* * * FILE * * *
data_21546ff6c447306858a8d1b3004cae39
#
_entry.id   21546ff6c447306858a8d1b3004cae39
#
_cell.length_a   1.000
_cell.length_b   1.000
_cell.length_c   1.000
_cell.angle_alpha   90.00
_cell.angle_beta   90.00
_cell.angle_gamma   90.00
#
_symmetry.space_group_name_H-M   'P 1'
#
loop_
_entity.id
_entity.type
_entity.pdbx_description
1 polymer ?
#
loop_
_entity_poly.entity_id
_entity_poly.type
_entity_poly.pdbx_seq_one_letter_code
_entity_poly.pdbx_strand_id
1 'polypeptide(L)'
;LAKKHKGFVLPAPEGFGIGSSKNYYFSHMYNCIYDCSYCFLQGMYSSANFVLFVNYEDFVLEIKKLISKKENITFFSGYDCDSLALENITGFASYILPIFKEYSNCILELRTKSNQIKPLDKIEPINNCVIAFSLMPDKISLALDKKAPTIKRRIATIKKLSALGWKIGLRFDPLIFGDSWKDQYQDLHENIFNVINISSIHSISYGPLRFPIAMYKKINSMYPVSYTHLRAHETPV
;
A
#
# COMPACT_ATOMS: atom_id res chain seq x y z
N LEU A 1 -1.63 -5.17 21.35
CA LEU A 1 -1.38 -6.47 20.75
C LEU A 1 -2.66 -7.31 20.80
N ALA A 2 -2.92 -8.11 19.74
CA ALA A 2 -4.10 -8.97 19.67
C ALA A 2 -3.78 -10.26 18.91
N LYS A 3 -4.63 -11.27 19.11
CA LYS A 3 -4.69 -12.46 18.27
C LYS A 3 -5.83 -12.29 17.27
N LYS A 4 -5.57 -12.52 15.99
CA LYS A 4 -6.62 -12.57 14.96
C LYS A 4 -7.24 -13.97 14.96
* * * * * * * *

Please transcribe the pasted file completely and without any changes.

data_21546ff6c447306858a8d1b3004cae39
#
_entry.id   21546ff6c447306858a8d1b3004cae39
#
_cell.length_a   1.000
_cell.length_b   1.000
_cell.length_c   1.000
_cell.angle_alpha   90.00
_cell.angle_beta   90.00
_cell.angle_gamma   90.00
#
_symmetry.space_group_name_H-M   'P 1'
#
loop_
_entity.id
_entity.type
_entity.pdbx_description
1 polymer ?
#
loop_
_entity_poly.entity_id
_entity_poly.type
_entity_poly.pdbx_seq_one_letter_code
_entity_poly.pdbx_strand_id
1 'polypeptide(L)'
;LAKKHKGFVLPAPEGFGIGSSKNYYFSHMYNCIYDCSYCFLQGMYSSANFVLFVNYEDFVLEIKKLISKKENITFFSGYDCDSLALENITGFASYILPIFKEYSNCILELRTKSNQIKPLDKIEPINNCVIAFSLMPDKISLALDKKAPTIKRRIATIKKLSALGWKIGLRFDPLIFGDSWKDQYQDLHENIFNVINISSIHSISYGPLRFPIAMYKKINSMYPVSYTHLRAHETPV
;
A
#
# COMPACT_ATOMS: atom_id res chain seq x y z
N LEU A 1 -1.63 -5.17 21.35
CA LEU A 1 -1.38 -6.47 20.75
C LEU A 1 -2.66 -7.31 20.80
N ALA A 2 -2.92 -8.11 19.74
CA ALA A 2 -4.10 -8.97 19.67
C ALA A 2 -3.78 -10.26 18.91
N LYS A 3 -4.63 -11.27 19.11
CA LYS A 3 -4.69 -12.46 18.27
C LYS A 3 -5.83 -12.29 17.27
N LYS A 4 -5.57 -12.52 15.99
CA LYS A 4 -6.62 -12.57 14.96
C LYS A 4 -7.24 -13.97 14.96